Divorce Financial Planning

Helping to Maintain Financial Security

Divorce Financial Advisors

divorce-financial-advisors1Divorce can create fear and uncertainty. If you are preparing for, in the middle of, or have finalized your divorce, we can provide you with immediate clarity of what you have and how your new life will look financially. As divorce financial advisors, we specialize in working with the so-called “out spouse,” a term for the spouse that hasn’t been involved in paying the bills, managing the investments, buying insurance, budgeting, or who doesn’t have the relationship with the family attorney, CPA, or financial advisor. Once separated or divorced, the “in spouse” already has the experience and relationships to transition financially but the out spouse has to start from scratch.



idfa_logo1-300x92Robert is a Certified Divorce Financial Analyst and we are known nationally for providing financial planning and investment advice to sudden wealth recipients. For the spouse that was not involved in the finances, suddenly being responsible for her share of assets and investments can feel overwhelming. As a child, Robert Pagliarini experienced the effects of his parents divorcing. As a result, he is passionate about helping clients manage their divorce. In addition to his master’s degrees in financial services and psychology, Robert has extensive training in the financial matters of divorce as a Certified Divorce Financial Analyst.

Following divorce, the woman’s standard of living plummets by 27% while the man’s improves by 10%. ¹

Regardless of how affluent the couple is, there is often a great deal of worry about the financial future. As sudden wealth divorce financial planners who have specialized in working with the out spouse, three fears have emerged as most common. While some degree of worry and apprehension is to be expected, with a little work and planning, these three common divorce fears can be eliminated and can help the out spouse feel more confident and secure:

  1. Fear of not getting a fair share. If your finances are simple, it can be easy to evenly divide the assets, but if your finances are more complex (e.g., multiple homes, employer stock options, closely-held business, illiquid investments, separate property), this can become much more difficult. The solution is to answer these two questions: What do we own and what is it worth? If you are concerned that assets are not being disclosed, discuss this with your attorney and consider hiring a forensic accountant – basically a financial detective – to help uncover any undisclosed assets. The next issue is to arrive at a fair value for each asset. This is an area that is ripe for abuse.
  2. Fear of not knowing what you’ll have. This is a pervasive fear . . . and it’s completely justified! In a divorce, it is easy to get lost in the details and lose sight of the bigger picture. It’s critical to stay focused on what your finances will look like post-divorce. This starts by knowing not only how much you have, but WHAT you have and WHERE you will have it. For example, $600,000 equity in your house is very different from $600,000 of cash in the bank or $600,000 worth of stock in your ex-spouse’s business. Get rid of the fear by getting clear on your assets. When working with clients, we make sure you are not only getting your fair share, but that you don’t get stuck with illiquid assets while your ex gets the cash.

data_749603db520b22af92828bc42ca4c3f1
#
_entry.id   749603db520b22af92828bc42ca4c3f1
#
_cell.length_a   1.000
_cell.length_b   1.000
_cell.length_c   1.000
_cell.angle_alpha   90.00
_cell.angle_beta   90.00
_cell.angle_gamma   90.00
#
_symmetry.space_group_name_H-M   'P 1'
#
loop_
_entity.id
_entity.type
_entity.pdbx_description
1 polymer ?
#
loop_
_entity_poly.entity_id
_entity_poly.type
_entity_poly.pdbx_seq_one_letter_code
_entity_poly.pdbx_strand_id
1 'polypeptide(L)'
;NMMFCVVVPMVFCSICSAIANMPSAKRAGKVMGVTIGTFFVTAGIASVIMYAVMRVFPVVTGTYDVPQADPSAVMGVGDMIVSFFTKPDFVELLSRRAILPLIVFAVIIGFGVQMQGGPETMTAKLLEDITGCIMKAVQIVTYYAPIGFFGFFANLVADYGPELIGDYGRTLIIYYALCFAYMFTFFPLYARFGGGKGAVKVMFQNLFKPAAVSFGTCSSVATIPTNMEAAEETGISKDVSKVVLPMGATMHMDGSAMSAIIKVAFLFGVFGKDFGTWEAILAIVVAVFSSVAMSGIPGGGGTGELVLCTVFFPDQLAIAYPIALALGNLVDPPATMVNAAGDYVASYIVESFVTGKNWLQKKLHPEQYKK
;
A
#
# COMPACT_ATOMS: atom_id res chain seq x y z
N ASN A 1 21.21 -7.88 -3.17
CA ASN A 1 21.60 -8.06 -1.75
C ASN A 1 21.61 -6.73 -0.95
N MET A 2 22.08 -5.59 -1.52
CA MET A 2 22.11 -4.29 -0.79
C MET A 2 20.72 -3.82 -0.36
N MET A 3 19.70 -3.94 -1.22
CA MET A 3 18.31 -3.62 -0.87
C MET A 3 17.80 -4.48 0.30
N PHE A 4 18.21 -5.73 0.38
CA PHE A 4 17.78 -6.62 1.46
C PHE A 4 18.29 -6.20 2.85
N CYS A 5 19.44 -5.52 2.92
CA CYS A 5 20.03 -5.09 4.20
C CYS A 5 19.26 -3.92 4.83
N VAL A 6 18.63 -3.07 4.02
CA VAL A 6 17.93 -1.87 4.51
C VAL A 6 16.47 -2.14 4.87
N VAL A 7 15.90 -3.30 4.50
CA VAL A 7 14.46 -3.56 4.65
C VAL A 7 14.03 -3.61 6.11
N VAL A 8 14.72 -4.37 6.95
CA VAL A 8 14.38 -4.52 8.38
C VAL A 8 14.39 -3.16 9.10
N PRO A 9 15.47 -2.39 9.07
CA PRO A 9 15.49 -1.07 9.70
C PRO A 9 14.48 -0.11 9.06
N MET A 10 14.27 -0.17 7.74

3. The average length of divorce proceedings in the United States is 1 year.

    Fear of not knowing how your lifestyle will change. This fear comes down to cash flow. After alimony, child support, employment income, investment income, and basic living expenses, how much will I have left? How much house can I afford? Can I still take trips twice a year? Do I have to fly coach now? These are real concerns that keep many soon-to-be divorcees up at night. To squash this fear, we create a very simple post-divorce income and expense report for you so you can quickly see how your new finances will affect your lifestyle. We also map out not only what you can afford, but provide an investment plan so you can get the most from your assets.

It’s common and natural to experience a wide range of emotions – from worry to excitement to anger to contentment – when going through a divorce. For the out spouse that isn’t as financially savvy or who wasn’t involved in the couple’s finances, fear and uncertainty regarding money are all too common, but with some planning and us on your side, you can feel more confident about your future and your finances.

¹ Leonore J. Weitzman, “The Economics of Divorce: Social and Economic Consequences of Property, Alimony, and Child Support Awards” UCLA Law Review 28 (August, 1981): 1251; Richard R. Peterson, “A Re-Evaluation of the Economic Consequences of Divorce” American Sociological Review 61 (June, 1996): 528-536; Pamela J. Smock, “The Economic Costs of Marital Disruption for Young Women over the Past Two Decades” Demography 30 (August, 1993): 353-371